So while Photoshop is the standard when it comes to web graphics, not everyone can afford to pay for photoshop. And, even if you do own it, like I do, when you are trying to push out a ton of content, using photoshop (for me at least) takes way to long. Luckily in the last couple years a variety of powerful, online graphic tools have become available.
My go to has been Canva over the last couple of years. It is very powerful and the pricing is amazing. While their paid graphical elements are photos run about $1.00 a piece, I have been able to get away with just their free elements.
So in this post we are going to go over the different “Free” design tools and compare them, using Canva as the standard we compare it to. Essentially I will test the tools creating three different designs standards I use the most. So an Instagram Post, a Youtube Thumbnail and an infographic.
Crello versus Canva
So the first tool I am going to compare to Canva is a tool called Crello. Cello was created by DepositPhotos.com just recently. It makes sense because given the inexpensive stock offerings from Canva, I could see them losing business pretty quick.
Canva provides a ton of stock layouts you can use for most purposes. This includes standard social, insta, Facebook posts as well as ebook covers, infographics, etc. So I have found it easy to create instagram posts and youtube thumbs with ease. They even have stock layouts for infographics, and I have used it to create ebooks as well.
Crello has a similar layout to Canva. There are quite a bit less stock designs but like any of these, you can put in custom dimensions. Crello has a ton more fonts to use but you can’t go any bigger in font size than what the system lets you which is really a bummer. Its also a little harder to find things like free pictures but the paid ones were awesome. Below is a comparison to two instagram posts I did for Bastille Day.
I created a youtube thumbnail next. Canva has the size as an option and some pre-made themes. Crello does not have a premed size, but you do a custom size at 1280 x 720 pixels and get started. Again, I really like the text control with Canva. Fonts, a slider for size. One thing I definitely appreciate about Canva, that Crello didn’t do, was save your pale of colors. So if you used a color once already in a document, it save it to reuse it which was nice when I was doing the background behind text and wanted to swap those out. Either way, its still pretty much a wash.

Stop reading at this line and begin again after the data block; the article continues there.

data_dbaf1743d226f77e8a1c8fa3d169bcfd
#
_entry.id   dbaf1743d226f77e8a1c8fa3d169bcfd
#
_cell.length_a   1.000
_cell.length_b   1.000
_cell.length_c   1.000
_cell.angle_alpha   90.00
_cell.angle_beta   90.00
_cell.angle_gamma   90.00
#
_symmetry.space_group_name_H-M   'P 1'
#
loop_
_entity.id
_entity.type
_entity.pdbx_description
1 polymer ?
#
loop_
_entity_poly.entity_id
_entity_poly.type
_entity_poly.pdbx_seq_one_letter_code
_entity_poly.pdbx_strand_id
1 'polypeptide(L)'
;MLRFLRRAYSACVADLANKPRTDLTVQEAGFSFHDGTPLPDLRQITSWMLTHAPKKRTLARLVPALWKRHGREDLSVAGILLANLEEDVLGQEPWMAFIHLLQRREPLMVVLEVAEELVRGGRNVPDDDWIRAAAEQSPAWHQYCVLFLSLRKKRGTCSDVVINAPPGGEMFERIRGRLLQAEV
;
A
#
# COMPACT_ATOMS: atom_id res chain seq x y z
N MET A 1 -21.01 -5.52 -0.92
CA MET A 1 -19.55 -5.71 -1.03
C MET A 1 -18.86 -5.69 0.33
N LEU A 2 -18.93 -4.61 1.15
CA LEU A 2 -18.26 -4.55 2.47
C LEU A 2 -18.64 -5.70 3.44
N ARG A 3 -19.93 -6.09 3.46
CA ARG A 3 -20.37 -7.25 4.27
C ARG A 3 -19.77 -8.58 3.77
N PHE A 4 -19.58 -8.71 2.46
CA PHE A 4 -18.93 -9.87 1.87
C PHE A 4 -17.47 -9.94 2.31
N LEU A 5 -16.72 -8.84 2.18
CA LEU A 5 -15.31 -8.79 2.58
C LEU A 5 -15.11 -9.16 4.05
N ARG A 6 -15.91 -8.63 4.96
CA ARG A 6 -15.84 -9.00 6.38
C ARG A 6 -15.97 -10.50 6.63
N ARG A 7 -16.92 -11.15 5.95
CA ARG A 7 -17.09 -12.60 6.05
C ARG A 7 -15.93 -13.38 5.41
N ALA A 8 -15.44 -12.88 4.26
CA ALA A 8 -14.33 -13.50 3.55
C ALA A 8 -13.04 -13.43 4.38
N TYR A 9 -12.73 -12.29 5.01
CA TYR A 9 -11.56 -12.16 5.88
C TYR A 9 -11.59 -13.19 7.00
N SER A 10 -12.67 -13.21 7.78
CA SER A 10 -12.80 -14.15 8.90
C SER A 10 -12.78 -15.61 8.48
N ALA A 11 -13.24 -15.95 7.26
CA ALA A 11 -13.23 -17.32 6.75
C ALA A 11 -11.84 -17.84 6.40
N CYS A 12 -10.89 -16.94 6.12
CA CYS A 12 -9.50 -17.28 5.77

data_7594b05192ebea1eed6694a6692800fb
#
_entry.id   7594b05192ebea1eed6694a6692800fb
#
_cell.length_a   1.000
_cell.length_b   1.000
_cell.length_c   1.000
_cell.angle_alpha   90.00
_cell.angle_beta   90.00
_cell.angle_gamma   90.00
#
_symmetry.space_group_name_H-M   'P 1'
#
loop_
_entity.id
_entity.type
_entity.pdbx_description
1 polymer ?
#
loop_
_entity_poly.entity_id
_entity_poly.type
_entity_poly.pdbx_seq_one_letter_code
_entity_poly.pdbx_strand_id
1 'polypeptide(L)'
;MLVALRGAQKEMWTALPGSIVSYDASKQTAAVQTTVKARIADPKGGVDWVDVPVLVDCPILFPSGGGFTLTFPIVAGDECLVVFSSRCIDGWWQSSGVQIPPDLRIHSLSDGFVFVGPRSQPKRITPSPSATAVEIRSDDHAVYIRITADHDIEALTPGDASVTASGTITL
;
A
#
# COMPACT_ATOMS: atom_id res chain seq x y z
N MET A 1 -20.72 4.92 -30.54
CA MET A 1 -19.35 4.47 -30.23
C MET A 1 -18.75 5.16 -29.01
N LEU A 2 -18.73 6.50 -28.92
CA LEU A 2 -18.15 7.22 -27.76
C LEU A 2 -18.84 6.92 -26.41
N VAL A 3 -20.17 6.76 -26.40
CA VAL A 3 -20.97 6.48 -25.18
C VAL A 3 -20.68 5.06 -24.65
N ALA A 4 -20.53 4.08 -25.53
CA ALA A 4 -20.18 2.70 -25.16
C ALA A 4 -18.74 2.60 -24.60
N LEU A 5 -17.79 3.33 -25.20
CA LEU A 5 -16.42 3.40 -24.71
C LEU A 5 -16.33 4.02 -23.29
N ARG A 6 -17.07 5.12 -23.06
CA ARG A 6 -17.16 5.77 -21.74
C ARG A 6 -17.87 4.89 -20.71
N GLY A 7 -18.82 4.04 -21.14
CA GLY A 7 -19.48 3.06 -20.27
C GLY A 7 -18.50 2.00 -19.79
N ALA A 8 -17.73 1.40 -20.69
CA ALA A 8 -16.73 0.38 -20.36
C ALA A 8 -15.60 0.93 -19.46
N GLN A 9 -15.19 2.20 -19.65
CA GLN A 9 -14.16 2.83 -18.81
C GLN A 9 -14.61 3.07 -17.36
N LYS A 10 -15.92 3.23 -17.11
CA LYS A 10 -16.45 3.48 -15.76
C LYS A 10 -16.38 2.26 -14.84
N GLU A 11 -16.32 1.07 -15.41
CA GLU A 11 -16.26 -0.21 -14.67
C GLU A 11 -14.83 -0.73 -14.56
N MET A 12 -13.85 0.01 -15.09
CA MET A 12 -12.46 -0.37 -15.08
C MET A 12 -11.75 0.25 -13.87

Finally I decided to create an infographic. This was super easy to do in Canva as they have pre-made designs for Infographics. A variety of free elements were easier to find in Canva. What I would like to see in both tools that neither does, is the ability to add drop shadows and strokes to elements or at least to text.
Which of these two to use? Overall, Canva is a better tool but for Youtube Thumbs, I kinda like the variety of text you can get. For Instagram and Infographics, I will still recommend Canva.
Stencil versus PicMonkey
Note: Since I did this video and review, PicMonkey is no longer free and is only paid. It is still a great tool but there is a small nominal fee associated with it as well.
In this round, we are going to compare Stencil to PicMonkey. I bought Stencil a bit back when they had it on special but they have a free tier as well to try it out. Ultimately you get the most out of Stencil when you buy a paid plan such as the Pro or Unlimited. I have the Unlimited plan.